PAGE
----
front end architecture this posting was in reference to.

    >
    >> Would like stateful fail-over as well....
    >>
    >> JR.

    >
    >
    > Are we still talking about HTTP[S]? Do you mean at the request level
    > or session level? If so, don't expect the former any time soon. The
    > latter is pretty much the domain of the application and how it
    > implements sessions (which are not an intrinsic part of the protocol).
    > For J2EE you'd need to set up session replication, for PHP, just a
    > common session storage layer.


    Yes - front end is three load-balancers, then two SSL reverse proxies
    going to a set of 5 load-balancers. From here, down to multiple
    Peoplesoft type applications (web based) on a flat backbone. LVS from
    what I have been read does provide stateful failover for L3 switching.
    Making L7 have stateful failover shouldn't be that far a stretch. This
    is all above the application layer (not the OSI application layer) so
    shoudl be doable. I have heard that Weblogic has this already in their
    web servers...


    z

    >
    > C.



    --

    Bill will have to take Linux from my cold, dead flippers.

    -Tux.

  4. Re: Layer 7 switching.

    On 3 Sep, 00:46, Johnny Rebel wrote:
    > C. (http://symcbean.blogspot.com/) wrote:
    > > On 31 Aug, 00:05, Johnny Rebel wrote:
    > >> Hey,

    >
    > >> Just wondering if anyone can recommend any 'production ready' layer 7
    > >> switching product on Linux. I am looking at IPVS w/KTCPVs for both
    > >> L4/L7 switching, but the L7 stuff does not give me the warm fuzzies.
    > >> Just wondering what anyone else is using (other than Apache or squid).

    >
    > > You don't say what kind of traffic you're trying to switch. If it's
    > > HTTP, HTTPS or SMTP then that makes life a lot simpler, but it still
    > > kind of depends what you're trying to achieve. While a Cisco CSS
    > > provides a lot of additional functionality over squid, its stuff I
    > > don't need - so I've used squid where needed, but really I'd prefer to
    > > push the failover out to the browser just using round-robin (there's a
    > > lot of nonsense talked about round-robin DNS - it really is a v. good
    > > way of providing fault-tolerant, volume based balanced connectivity).
    > > Similarly for SMTP - just a backup MX.

    >
    > Yes - just http/https... it is an enterprise web infrastructure. We
    > have Cisco's in our current setup, but they are expensive, propriatary
    > (read: procurement issues) and IMHO, crap. Lots of whiz-bang acronyms,
    > and flashy glossy.... but we are stuck with them for now. LVS seems to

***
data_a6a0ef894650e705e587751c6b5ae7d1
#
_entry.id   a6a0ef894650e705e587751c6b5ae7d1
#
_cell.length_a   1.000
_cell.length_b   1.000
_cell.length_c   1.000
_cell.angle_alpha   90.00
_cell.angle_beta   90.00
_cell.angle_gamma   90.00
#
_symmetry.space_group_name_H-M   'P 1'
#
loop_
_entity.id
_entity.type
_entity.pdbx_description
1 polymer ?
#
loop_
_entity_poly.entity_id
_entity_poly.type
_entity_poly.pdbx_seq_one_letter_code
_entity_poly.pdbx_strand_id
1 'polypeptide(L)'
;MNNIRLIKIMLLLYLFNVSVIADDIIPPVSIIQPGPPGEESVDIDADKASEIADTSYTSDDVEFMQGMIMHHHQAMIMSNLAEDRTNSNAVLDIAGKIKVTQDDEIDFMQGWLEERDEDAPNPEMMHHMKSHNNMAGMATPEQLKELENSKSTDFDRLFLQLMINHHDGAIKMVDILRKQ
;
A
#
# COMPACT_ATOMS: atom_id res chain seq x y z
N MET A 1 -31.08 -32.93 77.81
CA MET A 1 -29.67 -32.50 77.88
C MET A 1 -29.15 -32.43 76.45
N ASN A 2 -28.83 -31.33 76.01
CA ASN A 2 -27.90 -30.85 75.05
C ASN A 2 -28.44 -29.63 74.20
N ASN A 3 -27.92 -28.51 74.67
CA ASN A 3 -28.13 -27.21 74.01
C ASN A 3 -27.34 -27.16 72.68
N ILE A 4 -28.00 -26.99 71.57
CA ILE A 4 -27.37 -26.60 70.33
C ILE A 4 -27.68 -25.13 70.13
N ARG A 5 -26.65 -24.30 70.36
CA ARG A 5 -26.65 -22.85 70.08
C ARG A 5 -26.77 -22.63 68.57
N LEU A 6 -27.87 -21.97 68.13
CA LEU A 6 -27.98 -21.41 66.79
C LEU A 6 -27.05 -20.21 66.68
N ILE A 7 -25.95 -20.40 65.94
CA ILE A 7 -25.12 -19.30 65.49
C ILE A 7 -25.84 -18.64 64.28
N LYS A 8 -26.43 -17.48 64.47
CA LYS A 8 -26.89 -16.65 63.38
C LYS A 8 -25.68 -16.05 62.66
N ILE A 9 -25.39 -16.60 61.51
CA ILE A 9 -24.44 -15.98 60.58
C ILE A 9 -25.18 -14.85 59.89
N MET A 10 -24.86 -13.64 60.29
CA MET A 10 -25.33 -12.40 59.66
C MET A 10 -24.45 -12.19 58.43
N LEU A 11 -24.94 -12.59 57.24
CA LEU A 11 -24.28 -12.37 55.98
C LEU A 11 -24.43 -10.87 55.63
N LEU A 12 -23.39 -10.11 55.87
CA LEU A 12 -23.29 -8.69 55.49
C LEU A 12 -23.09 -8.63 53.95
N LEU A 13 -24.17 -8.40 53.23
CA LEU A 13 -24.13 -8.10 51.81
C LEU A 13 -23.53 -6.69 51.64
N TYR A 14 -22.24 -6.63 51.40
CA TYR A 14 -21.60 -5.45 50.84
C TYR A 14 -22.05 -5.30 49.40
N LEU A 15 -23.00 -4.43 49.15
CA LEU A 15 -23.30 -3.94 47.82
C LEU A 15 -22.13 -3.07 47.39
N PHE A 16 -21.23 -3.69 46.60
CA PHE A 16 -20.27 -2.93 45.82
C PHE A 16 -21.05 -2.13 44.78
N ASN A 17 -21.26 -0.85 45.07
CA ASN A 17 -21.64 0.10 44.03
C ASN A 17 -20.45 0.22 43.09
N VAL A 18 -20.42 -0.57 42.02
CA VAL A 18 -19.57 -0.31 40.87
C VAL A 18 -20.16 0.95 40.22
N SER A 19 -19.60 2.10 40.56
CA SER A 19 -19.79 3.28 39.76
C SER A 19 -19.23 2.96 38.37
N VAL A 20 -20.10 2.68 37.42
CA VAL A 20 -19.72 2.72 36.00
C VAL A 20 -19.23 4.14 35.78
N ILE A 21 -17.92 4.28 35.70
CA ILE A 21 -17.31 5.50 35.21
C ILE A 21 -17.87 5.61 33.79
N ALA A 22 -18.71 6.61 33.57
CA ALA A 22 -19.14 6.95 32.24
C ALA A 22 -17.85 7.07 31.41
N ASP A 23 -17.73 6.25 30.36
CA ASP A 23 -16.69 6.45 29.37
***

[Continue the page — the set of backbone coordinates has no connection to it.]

> fit the bill, but the development doesn't quite seem to be behind it in
    > releases. round-robin DNS is not what I am looking for - we can not
    > afford any misses which that will give us. We tested that a long while
    > back, and while it does have some advantages, it isn't what we need.
    > (enclaved environment all the way).
    >


    I've never seen a discarded request in my round-robin testing -
    certainly, if a server goes down after the request has been sent from
    the client, round-robin is not going to help, but then I've never
    heard of a web architecture which can. What did you see that makes you
    think different?

    >
    > Yes - front end is three load-balancers, then two SSL reverse proxies
    > going to a set of 5 load-balancers. From here, down to multiple
    > Peoplesoft type applications (web based) on a flat backbone. LVS from
    > what I have been read does provide stateful failover for L3 switching.


    You've probably read more than me - but I'd recommend reading it again
    very carefully, particulary how quickly failover can be detected.

    > Making L7 have stateful failover shouldn't be that far a stretch. This
    > is all above the application layer (not the OSI application layer) so
    > shoudl be doable. I have heard that Weblogic has this already in their
    > web servers...
    >


    As far as I know this is just session data replication - so the
    session is resumable on a different node - but not the request.

    I'd be interested to hear about your round-robin testing / any
    progress on request resumption.

    C.

  5. Re: Layer 7 switching.

    C. (http://symcbean.blogspot.com/) wrote:
    > On 3 Sep, 00:46, Johnny Rebel wrote:
    >> C. (http://symcbean.blogspot.com/) wrote:
    >>> On 31 Aug, 00:05, Johnny Rebel wrote: